The 29th of September marks the date of World Heart Day. This is an important campaign which aims to educate people worldwide about the risks of cardiovascular disease, and how to take care of their heart so it can serve them for a long, long time. Today, Pacific Prime Thailand will remind you why looking after your heart is crucial for your health, how to avoid heart-related diseases, and what types of health check-ups should be performed regularly to monitor your heart’s health.
What is cardiovascular disease?
Cardiovascular diseases (CVDs) are a group of different heart and blood vessel diseases. These include:
- Coronary heart disease (also called ischemic heart disease)
- Heart attack
- Peripheral vascular disease
- Chronic heart failure
- Heart arrhythmia
Cardiovascular disease continues to be the leading cause of death and disability worldwide, with two cardiovascular diseases leading the way: ischemic heart disease and stroke. Chronic obstructive pulmonary disease is among the top 3 causes of death worldwide, and even if it’s not strictly a cardiovascular disease, it is often a risk factor for chronic heart failure. An estimated 17.3 million people die of cardiovascular diseases every year.
We’ll now focus on the lifestyle risk factors of cardiovascular diseases, and omit further dwelling on factors that you can’t do much about, such as genetics. Even if you have a risk factor, you will not necessarily develop cardiovascular disease, but remember: the more risk factors you have, the higher the chance of developing a CVD.
So what are the three main lifestyle choices you make every day that can put you at risk?
- Lack of physical activity
- Unhealthy diet
- Tobacco use
Yes, an unhealthy diet and sedentary lifestyle both lead to obesity, and increase your chances of developing high blood pressure and high levels of cholesterol. Furthermore, smoking tobacco has been linked not only to heart disease, but also cancer and lung disease.
Also, your age and even gender have an impact on your heart’s health. The risk of stroke doubles every decade after age 55 and men are at higher risk of developing CVDs than women are, at least prior to menopause. After that, the chance of developing CVDs for both men and women is nearly equal.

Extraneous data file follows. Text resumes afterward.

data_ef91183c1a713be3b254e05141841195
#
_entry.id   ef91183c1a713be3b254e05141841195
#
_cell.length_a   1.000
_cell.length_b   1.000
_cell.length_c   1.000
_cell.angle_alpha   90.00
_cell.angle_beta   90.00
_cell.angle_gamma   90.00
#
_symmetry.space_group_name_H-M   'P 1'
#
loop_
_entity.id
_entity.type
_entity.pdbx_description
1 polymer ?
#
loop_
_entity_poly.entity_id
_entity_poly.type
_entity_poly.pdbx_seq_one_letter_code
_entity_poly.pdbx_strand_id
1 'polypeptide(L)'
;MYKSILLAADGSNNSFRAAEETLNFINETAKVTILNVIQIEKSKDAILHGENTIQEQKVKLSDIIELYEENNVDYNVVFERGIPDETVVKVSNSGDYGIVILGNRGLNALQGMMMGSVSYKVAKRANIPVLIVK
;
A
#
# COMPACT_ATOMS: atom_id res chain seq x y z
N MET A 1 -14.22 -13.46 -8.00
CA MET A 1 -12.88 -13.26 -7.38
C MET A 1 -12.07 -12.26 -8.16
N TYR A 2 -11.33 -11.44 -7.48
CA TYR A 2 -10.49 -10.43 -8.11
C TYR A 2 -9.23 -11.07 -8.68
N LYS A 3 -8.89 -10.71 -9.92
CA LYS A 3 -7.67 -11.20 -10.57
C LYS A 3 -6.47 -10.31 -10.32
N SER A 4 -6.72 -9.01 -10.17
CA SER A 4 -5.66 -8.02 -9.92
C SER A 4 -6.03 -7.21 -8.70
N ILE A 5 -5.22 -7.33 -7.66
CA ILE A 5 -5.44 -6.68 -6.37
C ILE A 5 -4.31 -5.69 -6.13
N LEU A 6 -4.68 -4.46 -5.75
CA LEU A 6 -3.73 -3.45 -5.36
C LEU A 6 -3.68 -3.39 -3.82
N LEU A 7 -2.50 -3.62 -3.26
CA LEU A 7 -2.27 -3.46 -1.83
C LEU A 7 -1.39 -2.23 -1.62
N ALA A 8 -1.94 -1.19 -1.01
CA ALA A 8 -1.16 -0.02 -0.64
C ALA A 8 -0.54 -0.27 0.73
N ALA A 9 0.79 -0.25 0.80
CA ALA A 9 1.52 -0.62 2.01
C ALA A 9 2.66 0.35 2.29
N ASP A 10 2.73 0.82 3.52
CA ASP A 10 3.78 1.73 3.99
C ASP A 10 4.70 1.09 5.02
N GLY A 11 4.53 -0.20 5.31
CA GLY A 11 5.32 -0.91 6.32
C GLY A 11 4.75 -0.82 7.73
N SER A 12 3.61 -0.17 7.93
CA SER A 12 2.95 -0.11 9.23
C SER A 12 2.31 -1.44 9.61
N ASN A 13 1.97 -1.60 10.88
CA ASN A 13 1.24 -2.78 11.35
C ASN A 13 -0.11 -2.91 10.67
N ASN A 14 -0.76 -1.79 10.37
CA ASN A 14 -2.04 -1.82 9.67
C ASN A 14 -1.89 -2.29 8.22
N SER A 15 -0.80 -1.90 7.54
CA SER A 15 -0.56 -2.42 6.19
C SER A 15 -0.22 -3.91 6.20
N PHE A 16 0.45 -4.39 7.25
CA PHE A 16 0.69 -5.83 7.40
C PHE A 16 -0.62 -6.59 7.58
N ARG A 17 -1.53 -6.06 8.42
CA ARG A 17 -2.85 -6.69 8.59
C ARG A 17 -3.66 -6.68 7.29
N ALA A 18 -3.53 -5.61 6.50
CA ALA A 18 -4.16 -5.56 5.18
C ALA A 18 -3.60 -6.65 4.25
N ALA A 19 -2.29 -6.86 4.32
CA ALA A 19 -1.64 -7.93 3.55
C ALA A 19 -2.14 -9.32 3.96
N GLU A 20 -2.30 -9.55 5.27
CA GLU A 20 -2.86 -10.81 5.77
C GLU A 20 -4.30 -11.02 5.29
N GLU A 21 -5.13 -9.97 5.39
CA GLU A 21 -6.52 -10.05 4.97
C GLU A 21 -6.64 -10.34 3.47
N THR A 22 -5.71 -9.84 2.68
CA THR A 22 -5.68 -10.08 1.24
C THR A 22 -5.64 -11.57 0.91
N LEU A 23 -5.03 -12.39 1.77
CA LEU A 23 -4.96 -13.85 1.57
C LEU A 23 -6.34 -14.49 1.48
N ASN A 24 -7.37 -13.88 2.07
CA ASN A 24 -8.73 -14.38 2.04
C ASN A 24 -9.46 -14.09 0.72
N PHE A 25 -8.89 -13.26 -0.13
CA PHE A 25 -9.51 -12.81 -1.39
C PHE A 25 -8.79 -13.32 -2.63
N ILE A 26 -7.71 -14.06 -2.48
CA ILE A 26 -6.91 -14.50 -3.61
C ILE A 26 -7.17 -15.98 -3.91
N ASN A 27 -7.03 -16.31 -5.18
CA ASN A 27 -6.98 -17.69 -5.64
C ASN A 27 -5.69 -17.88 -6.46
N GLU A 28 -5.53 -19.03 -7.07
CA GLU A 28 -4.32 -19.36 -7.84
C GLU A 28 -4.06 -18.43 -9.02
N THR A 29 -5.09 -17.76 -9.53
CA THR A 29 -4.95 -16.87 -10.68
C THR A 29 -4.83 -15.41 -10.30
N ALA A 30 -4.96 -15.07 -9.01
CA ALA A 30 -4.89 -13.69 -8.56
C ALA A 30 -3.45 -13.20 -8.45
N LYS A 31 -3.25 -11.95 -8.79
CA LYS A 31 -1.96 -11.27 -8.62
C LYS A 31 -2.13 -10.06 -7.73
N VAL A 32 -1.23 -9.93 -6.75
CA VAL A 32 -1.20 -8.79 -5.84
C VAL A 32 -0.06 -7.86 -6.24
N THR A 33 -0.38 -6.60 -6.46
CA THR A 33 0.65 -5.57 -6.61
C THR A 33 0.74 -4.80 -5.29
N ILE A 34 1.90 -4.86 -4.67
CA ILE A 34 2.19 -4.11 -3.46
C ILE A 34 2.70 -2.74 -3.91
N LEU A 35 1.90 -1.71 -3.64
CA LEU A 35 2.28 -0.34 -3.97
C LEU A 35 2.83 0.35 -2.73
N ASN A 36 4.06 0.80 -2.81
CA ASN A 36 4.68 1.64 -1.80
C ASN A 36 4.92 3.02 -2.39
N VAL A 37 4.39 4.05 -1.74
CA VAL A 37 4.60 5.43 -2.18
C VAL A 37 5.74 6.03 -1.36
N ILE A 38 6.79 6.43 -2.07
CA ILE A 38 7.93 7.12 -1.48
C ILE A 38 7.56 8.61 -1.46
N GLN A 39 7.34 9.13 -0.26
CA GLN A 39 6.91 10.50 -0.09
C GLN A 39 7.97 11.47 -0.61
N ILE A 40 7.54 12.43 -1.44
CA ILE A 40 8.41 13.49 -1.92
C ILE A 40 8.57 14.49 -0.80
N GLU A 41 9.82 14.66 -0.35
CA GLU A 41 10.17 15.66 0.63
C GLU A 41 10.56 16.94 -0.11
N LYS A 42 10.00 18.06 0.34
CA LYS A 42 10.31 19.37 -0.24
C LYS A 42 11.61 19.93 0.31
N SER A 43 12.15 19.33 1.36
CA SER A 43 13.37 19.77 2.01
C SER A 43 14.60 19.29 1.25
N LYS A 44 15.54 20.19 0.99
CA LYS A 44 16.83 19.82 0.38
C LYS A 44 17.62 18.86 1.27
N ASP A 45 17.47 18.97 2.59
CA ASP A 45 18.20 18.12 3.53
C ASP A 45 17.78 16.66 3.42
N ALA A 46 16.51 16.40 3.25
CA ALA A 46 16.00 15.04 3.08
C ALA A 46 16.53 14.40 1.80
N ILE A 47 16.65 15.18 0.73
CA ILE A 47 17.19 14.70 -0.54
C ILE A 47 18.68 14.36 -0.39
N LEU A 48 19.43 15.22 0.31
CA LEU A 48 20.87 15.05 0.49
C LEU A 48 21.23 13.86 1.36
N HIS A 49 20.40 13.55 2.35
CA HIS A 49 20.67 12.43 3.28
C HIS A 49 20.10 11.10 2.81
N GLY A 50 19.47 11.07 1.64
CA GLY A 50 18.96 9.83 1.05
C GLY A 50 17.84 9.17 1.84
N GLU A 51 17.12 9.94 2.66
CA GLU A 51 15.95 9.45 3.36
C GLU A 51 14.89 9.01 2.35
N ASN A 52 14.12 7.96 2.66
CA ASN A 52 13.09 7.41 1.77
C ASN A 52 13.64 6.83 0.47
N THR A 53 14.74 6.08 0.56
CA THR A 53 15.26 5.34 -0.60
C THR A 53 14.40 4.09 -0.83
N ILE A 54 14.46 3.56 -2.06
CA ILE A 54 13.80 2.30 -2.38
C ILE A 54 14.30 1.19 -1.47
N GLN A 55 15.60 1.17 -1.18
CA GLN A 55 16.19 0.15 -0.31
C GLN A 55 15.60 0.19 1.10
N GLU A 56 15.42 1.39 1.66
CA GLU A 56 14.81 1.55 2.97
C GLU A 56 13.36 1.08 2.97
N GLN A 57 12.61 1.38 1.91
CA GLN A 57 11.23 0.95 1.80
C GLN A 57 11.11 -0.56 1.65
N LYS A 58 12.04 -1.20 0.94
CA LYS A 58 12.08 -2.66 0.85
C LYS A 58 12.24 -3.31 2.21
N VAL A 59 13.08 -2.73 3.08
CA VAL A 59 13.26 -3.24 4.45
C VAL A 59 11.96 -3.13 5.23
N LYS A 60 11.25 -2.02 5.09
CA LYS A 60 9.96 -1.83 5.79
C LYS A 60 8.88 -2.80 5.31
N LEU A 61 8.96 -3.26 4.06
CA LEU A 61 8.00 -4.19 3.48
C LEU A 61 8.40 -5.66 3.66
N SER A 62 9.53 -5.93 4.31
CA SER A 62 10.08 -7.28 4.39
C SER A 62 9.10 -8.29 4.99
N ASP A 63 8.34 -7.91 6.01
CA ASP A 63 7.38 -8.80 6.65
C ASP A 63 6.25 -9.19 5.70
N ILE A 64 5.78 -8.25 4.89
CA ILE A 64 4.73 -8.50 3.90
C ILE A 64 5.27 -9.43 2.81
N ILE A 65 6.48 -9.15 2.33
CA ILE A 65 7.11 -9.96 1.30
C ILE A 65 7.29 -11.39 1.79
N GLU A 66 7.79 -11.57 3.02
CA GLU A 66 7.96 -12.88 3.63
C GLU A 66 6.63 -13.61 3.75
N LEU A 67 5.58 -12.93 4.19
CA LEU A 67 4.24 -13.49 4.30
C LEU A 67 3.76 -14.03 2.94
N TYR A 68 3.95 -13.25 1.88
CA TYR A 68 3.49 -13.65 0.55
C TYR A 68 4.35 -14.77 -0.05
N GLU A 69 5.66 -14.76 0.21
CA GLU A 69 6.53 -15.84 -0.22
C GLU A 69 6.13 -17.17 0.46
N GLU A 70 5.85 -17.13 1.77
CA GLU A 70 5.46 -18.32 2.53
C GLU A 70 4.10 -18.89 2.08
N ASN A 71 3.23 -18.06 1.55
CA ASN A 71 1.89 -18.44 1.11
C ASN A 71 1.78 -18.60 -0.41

How to keep your heart healthy
The great news is that prevention is your best bet to fight cardiovascular disease. By working small lifestyle changes into your everyday routine, you can save yourself both physical and financial pain!
Eat a healthy diet that is low in fat and salt, and rich in vegetable and starches. Avoid excess sugar consumption, which also includes sugary drinks, and swap sweet, sugary treats for fresh fruit as a healthy alternative. Limit your alcohol consumption to the recommended amount of 14 units a week (that’s either 6 glasses of 13% wine or 6 pints of 4% beer).
Sure, regular exercise will help to reduce weight, but what’s most important for your heart’s health is that exercise boosts high-density lipoprotein (HDL), or “good” cholesterol, and decreases unhealthy triglycerides that are responsible for many cardiovascular diseases.
Aim to moderately exercise for at least 30 minutes, five times a week, or engage in about 75 minutes of high-intensity exercise a week. Doing housework, or even walking on the beach with your dog also counts, so please don’t make any excuses!
Say “no” to tobacco
If you are still smoking, quit now, as smoking tobacco is the single most dangerous habit for your heart. Within two years of stopping, the risk of coronary heart disease is substantially reduced, and after 15 years of quitting your lungs return to the state of a non-smoker’s.
Those who do not smoke should pay attention to their surroundings, and choose places where they won’t be exposed to passive smoking, which is almost as harmful as smoking itself.
In the doctor’s office
Regular health check-ups are a must for everyone; not only those who are at risk of developing CVDs or already suffer from them. Discuss with your physician and ask them to check your:
- Blood glucose levels
- Blood pressure
- Cholesterol levels
- BMI (Body Mass Index)
Did you know that high blood pressure is the number one risk factor for cardiovascular disease? It’s called the ‘silent killer’ because it usually has no warning signs or symptoms, and many people don’t realize they have it at all.
Your glucose levels can indicate if you have diabetes, and if you do, this chronic disease puts you at higher risk of suffering from heart disease and stroke.
Final advice: Obtain expat health insurance in advance
If you haven’t already, we suggest you look for expat health insurance now that you are healthy. Most insurance companies will exclude cover for pre-existing conditions, cardiovascular diseases included. A pre-existing condition is any health problem or concern that was diagnosed or treated prior to buying a health insurance plan.
Why is this important? Once any pre-existing condition is in your medical records, you likely will not be able to obtain cover for any doctor’s visit, operation or treatment related to or as a result of the pre-existing condition. Some insurance companies may accept customers with pre-existing conditions provided the policyholder pays substantially higher premiums or high deductible amounts.
We at Pacific Prime Thailand hope that you will incorporate our tips into your daily routine, and pay particular attention to your heart’s health. If you’re looking for a new health insurance plan in Thailand, we’re here to help you secure the best coverage for your needs (even if you have any pre-existing conditions).
Contact us for a chat and free plan comparison and price quotation!